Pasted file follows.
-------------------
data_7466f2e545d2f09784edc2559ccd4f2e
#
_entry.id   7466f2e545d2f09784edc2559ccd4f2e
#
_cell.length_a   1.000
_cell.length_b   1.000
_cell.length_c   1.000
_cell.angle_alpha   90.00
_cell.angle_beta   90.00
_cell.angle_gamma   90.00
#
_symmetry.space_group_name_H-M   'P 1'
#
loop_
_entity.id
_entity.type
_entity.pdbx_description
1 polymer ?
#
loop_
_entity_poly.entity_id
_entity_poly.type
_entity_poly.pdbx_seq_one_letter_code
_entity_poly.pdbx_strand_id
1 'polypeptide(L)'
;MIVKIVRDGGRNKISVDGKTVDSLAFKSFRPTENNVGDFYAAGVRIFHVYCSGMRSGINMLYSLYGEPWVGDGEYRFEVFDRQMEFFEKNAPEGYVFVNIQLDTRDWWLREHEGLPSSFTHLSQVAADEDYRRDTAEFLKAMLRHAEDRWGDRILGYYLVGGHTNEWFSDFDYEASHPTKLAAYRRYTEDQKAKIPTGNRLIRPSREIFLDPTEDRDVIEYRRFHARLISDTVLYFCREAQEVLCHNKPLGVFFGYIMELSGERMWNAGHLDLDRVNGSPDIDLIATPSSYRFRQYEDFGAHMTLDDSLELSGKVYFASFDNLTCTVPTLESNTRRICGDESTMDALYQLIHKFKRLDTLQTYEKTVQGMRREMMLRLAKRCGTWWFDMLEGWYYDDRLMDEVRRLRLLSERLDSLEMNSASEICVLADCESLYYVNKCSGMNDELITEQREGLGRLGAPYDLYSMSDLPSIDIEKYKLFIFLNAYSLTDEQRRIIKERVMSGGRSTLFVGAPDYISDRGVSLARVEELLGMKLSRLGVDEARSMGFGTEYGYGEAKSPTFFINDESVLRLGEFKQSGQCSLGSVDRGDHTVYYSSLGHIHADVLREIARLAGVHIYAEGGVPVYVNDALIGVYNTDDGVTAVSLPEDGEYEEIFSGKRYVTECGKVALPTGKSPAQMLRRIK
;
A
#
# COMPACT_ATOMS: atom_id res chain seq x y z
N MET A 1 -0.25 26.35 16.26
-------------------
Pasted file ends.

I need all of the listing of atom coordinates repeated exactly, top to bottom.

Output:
data_7466f2e545d2f09784edc2559ccd4f2e
#
_entry.id   7466f2e545d2f09784edc2559ccd4f2e
#
_cell.length_a   1.000
_cell.length_b   1.000
_cell.length_c   1.000
_cell.angle_alpha   90.00
_cell.angle_beta   90.00
_cell.angle_gamma   90.00
#
_symmetry.space_group_name_H-M   'P 1'
#
loop_
_entity.id
_entity.type
_entity.pdbx_description
1 polymer ?
#
loop_
_entity_poly.entity_id
_entity_poly.type
_entity_poly.pdbx_seq_one_letter_code
_entity_poly.pdbx_strand_id
1 'polypeptide(L)'
;MIVKIVRDGGRNKISVDGKTVDSLAFKSFRPTENNVGDFYAAGVRIFHVYCSGMRSGINMLYSLYGEPWVGDGEYRFEVFDRQMEFFEKNAPEGYVFVNIQLDTRDWWLREHEGLPSSFTHLSQVAADEDYRRDTAEFLKAMLRHAEDRWGDRILGYYLVGGHTNEWFSDFDYEASHPTKLAAYRRYTEDQKAKIPTGNRLIRPSREIFLDPTEDRDVIEYRRFHARLISDTVLYFCREAQEVLCHNKPLGVFFGYIMELSGERMWNAGHLDLDRVNGSPDIDLIATPSSYRFRQYEDFGAHMTLDDSLELSGKVYFASFDNLTCTVPTLESNTRRICGDESTMDALYQLIHKFKRLDTLQTYEKTVQGMRREMMLRLAKRCGTWWFDMLEGWYYDDRLMDEVRRLRLLSERLDSLEMNSASEICVLADCESLYYVNKCSGMNDELITEQREGLGRLGAPYDLYSMSDLPSIDIEKYKLFIFLNAYSLTDEQRRIIKERVMSGGRSTLFVGAPDYISDRGVSLARVEELLGMKLSRLGVDEARSMGFGTEYGYGEAKSPTFFINDESVLRLGEFKQSGQCSLGSVDRGDHTVYYSSLGHIHADVLREIARLAGVHIYAEGGVPVYVNDALIGVYNTDDGVTAVSLPEDGEYEEIFSGKRYVTECGKVALPTGKSPAQMLRRIK
;
A
#
# COMPACT_ATOMS: atom_id res chain seq x y z
N MET A 1 -0.25 26.35 16.26